Abstract. The aim of this prospective study was to evaluate radiographic findings, patient satisfaction and clinical outcome, and to report complications and instrumentation failure after operative treatment of Scheuermann's disease using a combined anterior and posterior spondylodesis. The loss of sagittal plane correction after removal of the posterior instrumentation was analysed. The indication for surgery was a thoracic kyphosis greater than 60 in adolescents and adults with persistent back pain, which failed to respond to conservative treatment. Thoracic kyphosis and lumbar lordosis angles were measured by the Cobb method at preselected time points and at final follow-up. Sagittal plane alignment was measured as translation. The validated Scoliosis Research Society Instrument (SRSI) questionnaire was sent to all patients at follow-up. P-values were calculated using the Wilcoxon signed rank test (P<0.05 is significant). Between October 1987 and August 1999, 23 consecutive patients underwent operative treatment. The median follow-up was 75 months (range 25-126 months). Median preoperative thoracic kyphosis was 70 (range 62-78) and median preoperative lumbar lordosis was 68 (range 54-84). Immediate postoperative median thoracic kyphosis was 39 (range 28-54) (P<0.05) and immediate postoperative median lumbar lordosis was 49 (range 35-63) (P<0.05). These significant corrections were maintained at early follow-ups conducted 1 year and 2 years postoperatively. At final follow-up, the median thoracic kyphosis had significantly increased, to 55 (range 36-65) (P<0.05 relative to immediate postoperative value), and the median lumbar lordosis had increased to 57 (range 44-70) (P<0.05). The late deterioration of correction in the sagittal plane was mainly caused by removal of the posterior instrumentation, and occurred despite radiographs, bone scans and thorough intra-operative explorations demonstrating solid fusions. The median SRSI score was 83 points (range 55-106). There was no significant correlation between the radiographic outcome and the SRSI score (P>0.05). Our series showed relatively fair outcome after operative treatment in Scheuermann's disease. Therefore, the indication for surgery in patients with Scheuermann's disease can be questioned.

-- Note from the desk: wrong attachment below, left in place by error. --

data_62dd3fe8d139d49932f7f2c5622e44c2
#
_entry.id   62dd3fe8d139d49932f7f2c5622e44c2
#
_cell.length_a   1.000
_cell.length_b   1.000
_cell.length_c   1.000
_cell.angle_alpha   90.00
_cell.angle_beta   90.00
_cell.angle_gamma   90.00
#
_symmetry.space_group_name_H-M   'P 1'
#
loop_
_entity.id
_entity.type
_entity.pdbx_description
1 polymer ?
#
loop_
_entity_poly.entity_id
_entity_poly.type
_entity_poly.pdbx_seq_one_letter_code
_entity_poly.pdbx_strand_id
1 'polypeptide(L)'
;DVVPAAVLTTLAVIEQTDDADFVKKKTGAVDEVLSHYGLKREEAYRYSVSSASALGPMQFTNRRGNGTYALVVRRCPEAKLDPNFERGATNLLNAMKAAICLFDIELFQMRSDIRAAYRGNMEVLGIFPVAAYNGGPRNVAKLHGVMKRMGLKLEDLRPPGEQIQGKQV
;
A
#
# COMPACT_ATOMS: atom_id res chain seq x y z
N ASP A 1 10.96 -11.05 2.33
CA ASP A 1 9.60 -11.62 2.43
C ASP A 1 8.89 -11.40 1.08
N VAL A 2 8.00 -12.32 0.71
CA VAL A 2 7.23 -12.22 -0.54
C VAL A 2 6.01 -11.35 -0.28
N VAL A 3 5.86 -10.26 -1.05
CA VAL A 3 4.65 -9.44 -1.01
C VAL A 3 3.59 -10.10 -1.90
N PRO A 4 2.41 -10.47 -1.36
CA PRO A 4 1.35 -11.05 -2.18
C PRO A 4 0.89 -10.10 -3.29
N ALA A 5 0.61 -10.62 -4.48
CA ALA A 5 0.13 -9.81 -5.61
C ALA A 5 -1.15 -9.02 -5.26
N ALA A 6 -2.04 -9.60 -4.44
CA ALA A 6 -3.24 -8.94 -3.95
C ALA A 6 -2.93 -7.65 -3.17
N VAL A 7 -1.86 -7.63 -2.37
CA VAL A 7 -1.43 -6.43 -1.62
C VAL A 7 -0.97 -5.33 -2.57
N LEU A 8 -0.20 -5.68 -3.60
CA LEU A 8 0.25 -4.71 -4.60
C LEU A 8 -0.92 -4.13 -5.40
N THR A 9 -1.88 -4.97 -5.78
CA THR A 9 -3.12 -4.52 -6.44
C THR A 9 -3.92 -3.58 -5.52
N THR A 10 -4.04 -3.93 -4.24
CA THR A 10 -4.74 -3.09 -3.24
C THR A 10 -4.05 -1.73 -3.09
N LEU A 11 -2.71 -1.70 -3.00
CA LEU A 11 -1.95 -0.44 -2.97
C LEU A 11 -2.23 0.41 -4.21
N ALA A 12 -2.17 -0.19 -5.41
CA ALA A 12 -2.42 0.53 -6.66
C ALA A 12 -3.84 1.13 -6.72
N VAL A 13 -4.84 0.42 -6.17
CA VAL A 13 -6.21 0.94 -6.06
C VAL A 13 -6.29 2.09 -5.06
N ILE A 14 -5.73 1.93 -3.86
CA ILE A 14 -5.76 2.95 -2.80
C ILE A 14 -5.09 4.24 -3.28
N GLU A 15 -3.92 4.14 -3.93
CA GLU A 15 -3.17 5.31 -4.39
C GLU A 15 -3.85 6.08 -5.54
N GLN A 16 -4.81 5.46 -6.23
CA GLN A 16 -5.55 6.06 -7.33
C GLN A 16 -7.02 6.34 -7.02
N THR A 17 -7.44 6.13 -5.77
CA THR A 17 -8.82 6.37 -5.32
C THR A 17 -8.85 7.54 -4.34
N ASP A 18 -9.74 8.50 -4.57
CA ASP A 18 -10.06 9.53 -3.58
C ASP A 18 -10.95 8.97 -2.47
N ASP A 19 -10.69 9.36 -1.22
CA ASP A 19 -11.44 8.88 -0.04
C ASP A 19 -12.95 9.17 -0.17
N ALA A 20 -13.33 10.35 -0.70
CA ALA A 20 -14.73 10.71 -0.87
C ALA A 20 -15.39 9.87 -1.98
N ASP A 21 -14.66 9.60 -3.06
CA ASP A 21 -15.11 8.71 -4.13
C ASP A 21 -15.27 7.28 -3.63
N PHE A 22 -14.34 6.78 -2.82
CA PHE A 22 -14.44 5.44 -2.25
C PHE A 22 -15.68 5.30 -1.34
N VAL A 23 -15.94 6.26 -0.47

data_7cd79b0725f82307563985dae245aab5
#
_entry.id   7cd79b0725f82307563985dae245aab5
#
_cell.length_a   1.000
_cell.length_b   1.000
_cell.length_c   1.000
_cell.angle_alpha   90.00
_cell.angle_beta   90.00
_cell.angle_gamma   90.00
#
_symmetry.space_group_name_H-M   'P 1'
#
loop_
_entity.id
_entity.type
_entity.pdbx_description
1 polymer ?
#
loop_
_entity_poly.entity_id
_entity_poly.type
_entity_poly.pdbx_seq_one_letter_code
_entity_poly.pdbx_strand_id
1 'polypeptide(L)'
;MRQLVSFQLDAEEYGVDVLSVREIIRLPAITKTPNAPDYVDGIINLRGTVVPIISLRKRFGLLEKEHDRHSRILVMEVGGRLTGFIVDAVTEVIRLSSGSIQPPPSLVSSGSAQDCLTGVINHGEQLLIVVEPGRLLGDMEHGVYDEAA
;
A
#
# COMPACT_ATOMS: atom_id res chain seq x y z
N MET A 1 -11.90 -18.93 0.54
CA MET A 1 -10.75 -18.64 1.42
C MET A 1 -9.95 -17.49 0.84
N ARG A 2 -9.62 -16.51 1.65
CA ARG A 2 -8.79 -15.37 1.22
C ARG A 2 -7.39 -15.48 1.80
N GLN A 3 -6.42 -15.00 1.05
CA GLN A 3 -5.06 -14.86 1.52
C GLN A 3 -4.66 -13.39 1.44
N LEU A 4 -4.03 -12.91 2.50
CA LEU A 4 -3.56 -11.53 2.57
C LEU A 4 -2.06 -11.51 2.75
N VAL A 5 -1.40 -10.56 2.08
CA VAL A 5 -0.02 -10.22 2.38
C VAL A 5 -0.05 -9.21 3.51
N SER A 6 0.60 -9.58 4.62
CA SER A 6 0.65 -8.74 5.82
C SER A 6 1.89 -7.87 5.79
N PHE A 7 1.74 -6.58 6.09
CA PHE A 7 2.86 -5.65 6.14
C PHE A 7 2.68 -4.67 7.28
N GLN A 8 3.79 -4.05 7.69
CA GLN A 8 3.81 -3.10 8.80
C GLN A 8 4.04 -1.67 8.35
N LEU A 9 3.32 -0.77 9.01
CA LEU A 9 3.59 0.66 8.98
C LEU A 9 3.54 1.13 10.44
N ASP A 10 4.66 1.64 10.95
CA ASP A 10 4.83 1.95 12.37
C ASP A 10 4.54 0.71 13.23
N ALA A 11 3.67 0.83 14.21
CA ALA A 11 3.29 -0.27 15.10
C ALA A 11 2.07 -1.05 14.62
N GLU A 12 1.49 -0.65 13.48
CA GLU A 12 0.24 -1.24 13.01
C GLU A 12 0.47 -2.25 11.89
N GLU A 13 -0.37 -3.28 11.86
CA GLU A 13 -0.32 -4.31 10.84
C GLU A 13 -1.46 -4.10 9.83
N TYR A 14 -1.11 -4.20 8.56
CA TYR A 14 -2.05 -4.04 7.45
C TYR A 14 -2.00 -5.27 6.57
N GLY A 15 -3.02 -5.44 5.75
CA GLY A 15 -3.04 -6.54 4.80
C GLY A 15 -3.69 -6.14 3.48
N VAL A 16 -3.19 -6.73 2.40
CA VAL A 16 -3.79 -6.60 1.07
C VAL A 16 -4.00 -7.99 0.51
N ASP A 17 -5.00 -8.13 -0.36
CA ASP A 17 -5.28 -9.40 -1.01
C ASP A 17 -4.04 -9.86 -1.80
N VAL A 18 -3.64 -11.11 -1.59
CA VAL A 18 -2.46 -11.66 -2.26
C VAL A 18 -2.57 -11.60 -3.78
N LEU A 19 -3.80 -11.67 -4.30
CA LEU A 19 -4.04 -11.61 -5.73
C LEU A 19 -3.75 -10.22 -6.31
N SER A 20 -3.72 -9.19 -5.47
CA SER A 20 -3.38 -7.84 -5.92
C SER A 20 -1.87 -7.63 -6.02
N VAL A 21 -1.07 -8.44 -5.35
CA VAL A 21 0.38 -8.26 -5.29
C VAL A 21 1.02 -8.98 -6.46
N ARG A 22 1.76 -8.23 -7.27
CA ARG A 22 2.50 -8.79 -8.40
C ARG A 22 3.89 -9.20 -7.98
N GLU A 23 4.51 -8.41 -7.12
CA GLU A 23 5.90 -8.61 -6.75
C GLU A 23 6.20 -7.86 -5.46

mark
9th February 2006, 07:30 PM
http://www.cpsp.edu.pk/jcpsp/ARCHIEVE/Sep2005/Article17.pdf

NEUROLOGIC COMPRESSION BY THORACIC DISC IN A
CASE OF SCHEUERMANN KYPHOSIS - AN INFREQUENT
COMBINATION

Little Ali
10th February 2006, 02:09 PM
Thanks Mark! That's what I'm having problems with at the moment and it's flippin killing me!

mark
10th February 2006, 07:13 PM
Hi Ali

I'm glad you found it useful sometimes you put things up and you wonder if its of any use thanks for the feed back
Hope the pain is a little easier

Take care

Mark

mark
1st March 2006, 10:37 PM
All the Scheuermann's links gathered together for easy reference

mark
10th March 2006, 11:26 PM
Please feel free to add any articles or useful websites

Thanks

Mark

mark
30th March 2006, 10:07 PM
http://www.srs.org/professionals/resources...ns_kyphosis.pdf (http://www.srs.org/professionals/resources/scheuermanns_kyphosis.pdf)

Another interesting article. However the use of the term hunchback in a proffesional paper does make me wince

mark
25th March 2007, 10:50 PM
http://www.spine-surgery.com/53_261_303946...34238454236.htm (http://www.spine-surgery.com/53_261_3039464130443630463841303435463639453343353 844343033434238454236.htm)

Seeking_help
27th June 2007, 09:47 PM
Since there hasn't been much activity in the kyphosis forum, I thought I'd add some links I've come across while researching treatments. Most of these revolve around spinal fusion.

Spinal Fusion - General Information
http://www.spine.org/articles/spinalfusion.cfm
http://orthoinfo.aaos.org/fact/thr_report.cfm?Thread_ID=156
http://orthopedics.about.com/od/spinalsurgery/a/fusion.htm
http://adam.about.com/encyclopedia/Spinal-fusion.htm

Spinal Fusion - Lumber Fusion
http://www.spine-health.com/topics/surg/ov...bar/lumb05.html (http://www.spine-health.com/topics/surg/overview/lumbar/lumb05.html)

I'll post some more later.

Seeking_help
27th June 2007, 11:47 PM
Additional links:

Spinal Fusion - General Information
http://www.backrack.co.uk/fusion.shtml
http://www.lajollaspine.com/stfu_ant_thor.shtml
http://www.lajollaspine.com/stfu_post_thor.shtml
http://www.umm.edu/ency/article/002968.htm
https://www.fhshealth.org/medSurg_proced/spinalFusion.asp

chicago
28th May 2011, 05:27 PM
I DON'T LIKE THE CONSTANT REFERENCE TO DISEASE. SCHEUERMANN'S ISN'T SOMETHING YOU CATCH DOWN AT THE SWIMMING POOL

ya calling it a disease it a little extreme

rbmiles
16th March 2012, 04:25 AM
when i was at ft. knox all my buddies jokingly called me the hunchback of ft. knox. Not going to lie it kinda pissed me off haha. I got discharged for it but again, nobody was able to tell me exactly what I had. There arent very many things that piss me off either.

AliciaOConnor
20th March 2012, 04:35 PM
I am new here and learning quite a bit very fast. So far from reading a ton of information and talking with many people who have had spinal fusion, there hasn't seemed to be to much of a downside. (well besides recovery) Am I correct on this?

My son is 10 and will be 11 in June. He has Kyphosis and scoliosis. His spinal curving is progressing faster than anyone expected and surgery has been brought to the table or bracing him for 6 years and then still possibly needing surgery.